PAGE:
10. Also found in the Yards Created Top 10? Collins of the Ravens, who ranked eighth.
    11. From Weeks Eight through 17, Collins had six top 15 PPR running back finishes. During that same time period, McCoy and Ingram had five, Gordon had four, and Hunt had three.
    12. Over the last five weeks of the season, a fifth-year player ranked 10th among all running backs in PPR scoring.
    13. This same player also tied Kamara with 32 targets, while having just three fewer receptions (24).
    14. This player was also third among running backs with a 7.5 Yards Per Carry average against stacked fronts. He is currently being drafted as the 51st running back in Dynasty Startup Leagues.
    15. That running back is Giovani Bernard.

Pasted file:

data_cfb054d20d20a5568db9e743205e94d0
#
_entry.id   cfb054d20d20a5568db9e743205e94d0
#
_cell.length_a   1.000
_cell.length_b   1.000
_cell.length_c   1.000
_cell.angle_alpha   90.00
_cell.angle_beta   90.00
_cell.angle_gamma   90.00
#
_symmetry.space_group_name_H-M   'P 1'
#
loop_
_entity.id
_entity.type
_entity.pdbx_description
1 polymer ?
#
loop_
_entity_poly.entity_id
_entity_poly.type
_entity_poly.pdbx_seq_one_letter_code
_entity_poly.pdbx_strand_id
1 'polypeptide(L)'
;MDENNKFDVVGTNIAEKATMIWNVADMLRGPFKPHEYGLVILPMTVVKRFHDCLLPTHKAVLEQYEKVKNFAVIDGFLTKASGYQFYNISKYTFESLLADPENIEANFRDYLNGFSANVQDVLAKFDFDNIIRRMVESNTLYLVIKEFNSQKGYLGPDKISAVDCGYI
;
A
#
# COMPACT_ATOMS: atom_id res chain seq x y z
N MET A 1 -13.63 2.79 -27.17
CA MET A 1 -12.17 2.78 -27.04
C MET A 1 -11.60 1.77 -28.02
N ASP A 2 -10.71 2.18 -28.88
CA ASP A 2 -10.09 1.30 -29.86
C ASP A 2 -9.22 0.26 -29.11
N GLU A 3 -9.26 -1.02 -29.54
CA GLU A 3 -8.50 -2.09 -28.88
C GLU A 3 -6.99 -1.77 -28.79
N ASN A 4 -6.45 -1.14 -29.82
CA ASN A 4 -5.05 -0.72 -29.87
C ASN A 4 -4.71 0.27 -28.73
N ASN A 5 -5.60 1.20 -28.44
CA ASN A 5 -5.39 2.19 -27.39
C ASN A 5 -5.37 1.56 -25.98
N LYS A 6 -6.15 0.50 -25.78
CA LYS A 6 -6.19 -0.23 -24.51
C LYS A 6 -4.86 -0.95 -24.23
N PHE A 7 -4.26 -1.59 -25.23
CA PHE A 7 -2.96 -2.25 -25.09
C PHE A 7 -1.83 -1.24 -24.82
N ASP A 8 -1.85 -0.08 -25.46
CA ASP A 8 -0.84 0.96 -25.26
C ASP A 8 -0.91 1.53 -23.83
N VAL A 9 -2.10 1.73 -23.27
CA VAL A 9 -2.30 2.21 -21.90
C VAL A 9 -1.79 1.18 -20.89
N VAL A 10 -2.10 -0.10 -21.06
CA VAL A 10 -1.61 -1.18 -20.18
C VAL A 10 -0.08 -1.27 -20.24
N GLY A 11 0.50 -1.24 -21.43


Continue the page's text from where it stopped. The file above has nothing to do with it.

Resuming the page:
Quarterback’s Best Friend

    1. The five quarterbacks with the best protection rates in 2017 were: Tom BradyJimmy GaroppoloBen RoethlisbergerJoe Flacco, and Deshaun Watson.
    2. Their respective fantasy points per game rankings as a starter? Seventh, 13th, ninth, 30th, and first.
    3. The only quarterback that failed to produce at a QB1 level was Flacco.
    4. Flacco had a preseason back injury and suffered a brutal concussion in Week Eight. He is basically free in all current best ball leagues.
    5. The Ravens have added speedster John Brown and veteran Michael Crabtree via free agency.
    6. The bottom five quarterbacks with the worst protection rates were: Matthew Stafford, Trevor Siemian, Brett Hundley, Russell Wilson, and Carson Palmer.
    7. Their respective fantasy points per game rankings as a starter? 10th, 31st, 33rd, 2nd, and 20th.
    8. Last season, the Seahawks defense only ranked 11th in yards allowed per game. The prior five seasons? 5th, 2nd, 1st, 1st, and 4th.
    9. With the Seahawks losing multiple defensive players to free agency, Wilson may be asked to produce even more than recent seasons.

Going Deep